He needs no praise for standing for the blanket to be thrown on his back. Praise just interrupts the train of thought and respect. If he flinches or moves, throw it on 2 or 3 more times or until he drops his head and just stands there like he is bored. Same is true with the saddle.

Now, when you cinch him up, hold the lead in hand (not tied) and if his ears go back, give him one hard jerk and say "Ah!". Then start to cinch him up again. Never, never, NEVER let him bite or nip at you when you cinch him up. Either jerk the lead-rope hard or let him run his nose into a sharp nail you are holding in your hand, but bad manners that include aggression MUST HURT. When they do, they instantly go away.

The main reason most horses get cinchy or ill when they are being cinched up is because people cinch them too tightly when they first saddle a horse -- maybe recently or maybe years ago. NEVER cinch a horse up tight when you first throw on a saddle. In this horse's case, I would barely cinch it up just tight enough that it will not slip to the side should he shake. I would use a breast collar so that I could leave it even looser than I normally would until I could see if he was less apt to react to being cinched up loosley. Some horse are a lot more comfortable if they are walked a few steps and then tightened up a little more. Some horses need to be cinched up in about 3 or 4 increments before they are tightened up enough to step on them. It takes extra time and extra care if they are already cinchy.

We start all horses out -- from 2 to 22, by loosely cinching them up when we saddle them. We let them stand that way while we bridle them and then tighten them up some more. Then, we move them a few steps and tighten them all of the way up to mount. I have ridden so many colts in my lifetime, I still cannot make myself step on even an old horse without leading it off a few steps (un-tracking it) before I step on.

I have inherited many, many cinchy horses over the years. Some are really broke, but still cinchy when saddled. Some just lay back an ear, attempt to bite or just bob their heads around and threaten to bite while others set back or lay down. Some run backwards and throw themselves up-side-down or 'flip' when saddled. Some go into a bucking fit. Some just 'blow up' as a way to avoid being 'cut in two'. Almost all of them are man-made and almost all of them are from being cinched too tightly when they are first cinched up. Some are still doing it -- sometimes 15 years after they were initially broke. Some start doing it when they are 15.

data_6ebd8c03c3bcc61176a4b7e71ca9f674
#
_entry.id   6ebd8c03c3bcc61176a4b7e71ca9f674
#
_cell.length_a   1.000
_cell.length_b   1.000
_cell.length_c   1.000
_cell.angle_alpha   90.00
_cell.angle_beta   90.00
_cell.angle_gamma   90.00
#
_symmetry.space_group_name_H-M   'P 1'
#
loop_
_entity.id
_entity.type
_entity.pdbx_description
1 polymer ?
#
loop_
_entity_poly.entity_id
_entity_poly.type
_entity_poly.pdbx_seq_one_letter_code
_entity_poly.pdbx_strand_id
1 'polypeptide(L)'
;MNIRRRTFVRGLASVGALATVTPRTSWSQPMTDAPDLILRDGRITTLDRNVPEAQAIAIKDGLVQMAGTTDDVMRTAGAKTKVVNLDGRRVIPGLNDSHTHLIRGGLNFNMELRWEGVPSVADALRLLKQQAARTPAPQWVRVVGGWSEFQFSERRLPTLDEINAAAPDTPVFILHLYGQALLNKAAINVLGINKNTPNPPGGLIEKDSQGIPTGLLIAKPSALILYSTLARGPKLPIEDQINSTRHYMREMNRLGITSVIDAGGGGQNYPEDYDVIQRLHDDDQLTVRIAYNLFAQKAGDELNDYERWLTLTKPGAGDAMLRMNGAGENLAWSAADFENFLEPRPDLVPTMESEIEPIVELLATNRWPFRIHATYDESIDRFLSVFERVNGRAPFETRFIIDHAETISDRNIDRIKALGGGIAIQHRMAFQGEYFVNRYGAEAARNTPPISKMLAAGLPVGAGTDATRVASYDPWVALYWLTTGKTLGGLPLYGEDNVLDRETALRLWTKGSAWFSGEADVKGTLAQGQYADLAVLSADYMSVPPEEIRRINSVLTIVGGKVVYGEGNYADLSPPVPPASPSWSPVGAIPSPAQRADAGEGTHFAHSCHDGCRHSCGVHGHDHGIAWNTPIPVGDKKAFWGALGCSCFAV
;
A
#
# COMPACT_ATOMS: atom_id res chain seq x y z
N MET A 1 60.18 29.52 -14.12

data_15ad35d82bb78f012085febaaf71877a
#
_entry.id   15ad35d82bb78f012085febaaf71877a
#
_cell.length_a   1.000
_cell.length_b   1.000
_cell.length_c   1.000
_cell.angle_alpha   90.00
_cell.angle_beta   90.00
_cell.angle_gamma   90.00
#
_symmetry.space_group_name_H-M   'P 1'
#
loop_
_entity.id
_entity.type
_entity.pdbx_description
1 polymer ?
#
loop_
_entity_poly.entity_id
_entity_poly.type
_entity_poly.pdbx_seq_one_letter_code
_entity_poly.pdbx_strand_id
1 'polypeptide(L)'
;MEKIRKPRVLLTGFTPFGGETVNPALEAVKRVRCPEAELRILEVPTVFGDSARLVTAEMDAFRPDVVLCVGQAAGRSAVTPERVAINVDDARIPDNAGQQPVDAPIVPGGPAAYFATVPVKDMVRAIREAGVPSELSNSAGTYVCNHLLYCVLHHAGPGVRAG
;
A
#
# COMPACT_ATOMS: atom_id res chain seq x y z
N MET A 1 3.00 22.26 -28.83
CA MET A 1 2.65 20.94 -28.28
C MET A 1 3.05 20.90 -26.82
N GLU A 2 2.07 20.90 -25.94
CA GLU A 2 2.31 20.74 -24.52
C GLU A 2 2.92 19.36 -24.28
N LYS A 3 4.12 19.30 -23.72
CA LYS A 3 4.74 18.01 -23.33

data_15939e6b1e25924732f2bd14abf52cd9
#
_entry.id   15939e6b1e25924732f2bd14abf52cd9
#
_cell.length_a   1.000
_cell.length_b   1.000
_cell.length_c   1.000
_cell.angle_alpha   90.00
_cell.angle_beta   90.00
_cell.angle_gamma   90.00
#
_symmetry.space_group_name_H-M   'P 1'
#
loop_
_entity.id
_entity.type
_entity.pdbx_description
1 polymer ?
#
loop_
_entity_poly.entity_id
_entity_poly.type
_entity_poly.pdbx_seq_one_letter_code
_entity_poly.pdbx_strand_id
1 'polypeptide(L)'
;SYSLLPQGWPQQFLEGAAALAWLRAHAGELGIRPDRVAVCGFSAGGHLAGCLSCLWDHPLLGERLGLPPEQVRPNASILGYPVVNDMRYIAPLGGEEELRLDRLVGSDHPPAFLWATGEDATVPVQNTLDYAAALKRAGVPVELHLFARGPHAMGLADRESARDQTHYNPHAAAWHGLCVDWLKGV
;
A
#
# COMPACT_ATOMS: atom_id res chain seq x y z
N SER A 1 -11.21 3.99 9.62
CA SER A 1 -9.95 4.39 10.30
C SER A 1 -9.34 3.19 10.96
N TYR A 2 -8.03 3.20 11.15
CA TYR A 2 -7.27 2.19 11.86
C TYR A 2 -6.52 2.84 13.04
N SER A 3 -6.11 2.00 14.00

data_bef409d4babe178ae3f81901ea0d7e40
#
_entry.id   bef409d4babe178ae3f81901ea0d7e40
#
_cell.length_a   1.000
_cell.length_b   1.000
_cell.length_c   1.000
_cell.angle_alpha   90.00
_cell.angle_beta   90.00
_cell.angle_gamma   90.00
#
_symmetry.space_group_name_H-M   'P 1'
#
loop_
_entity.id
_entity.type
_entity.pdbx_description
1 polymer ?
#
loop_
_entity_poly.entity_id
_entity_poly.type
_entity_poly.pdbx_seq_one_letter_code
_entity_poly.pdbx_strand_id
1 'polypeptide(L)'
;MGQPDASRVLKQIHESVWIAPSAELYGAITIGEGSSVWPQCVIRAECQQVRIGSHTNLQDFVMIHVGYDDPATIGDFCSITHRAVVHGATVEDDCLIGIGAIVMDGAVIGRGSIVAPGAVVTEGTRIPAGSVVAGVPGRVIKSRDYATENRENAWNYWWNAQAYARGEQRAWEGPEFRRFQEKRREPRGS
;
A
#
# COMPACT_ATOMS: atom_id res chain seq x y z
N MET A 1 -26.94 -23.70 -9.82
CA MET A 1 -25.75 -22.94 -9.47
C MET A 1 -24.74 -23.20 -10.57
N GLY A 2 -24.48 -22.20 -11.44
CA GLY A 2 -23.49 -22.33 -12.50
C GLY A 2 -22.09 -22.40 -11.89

An acquaintance of our does not own a horse that is not cinchy including one the flips. I finally told him one day that the only common denominator for all of his saddleing problems was him. I told him that if he was not so impatient and took an extra 2 or 3 minutes getting a horse saddled, he would not have all of them setting back or flipping. Of course he was pi$$ed. I was just tired of helping his wife get a saddle on one safely when she wanted to ride with us.
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post #8 of 9 Old 08-06-2013, 08:51 PM
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Slow down your cinching, as you tighten the cinch go really slow as soon as you start to see him start to bin is ears stop let him stand for a minute then tighten a little more. If he turns his head toward you push his head away very quickly, some don't like to hit their horse me I would smack him on the mouth with the back of my hand or at least the neck. his bad behavior is two things you are pushing the cinch a little to fast and your horse doesn't respect you. Be nicer about cinching and a little more aggressive about him respecting you.
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post #9 of 9 Old 08-06-2013, 09:01 PM
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You're babying him. Insist he stand quietly to be tacked. Hold the lead in your hand and if he steps away at any time, turn a tight circle until he stands still. My two year olds have NEVER had a rider and that stand still to be tacked.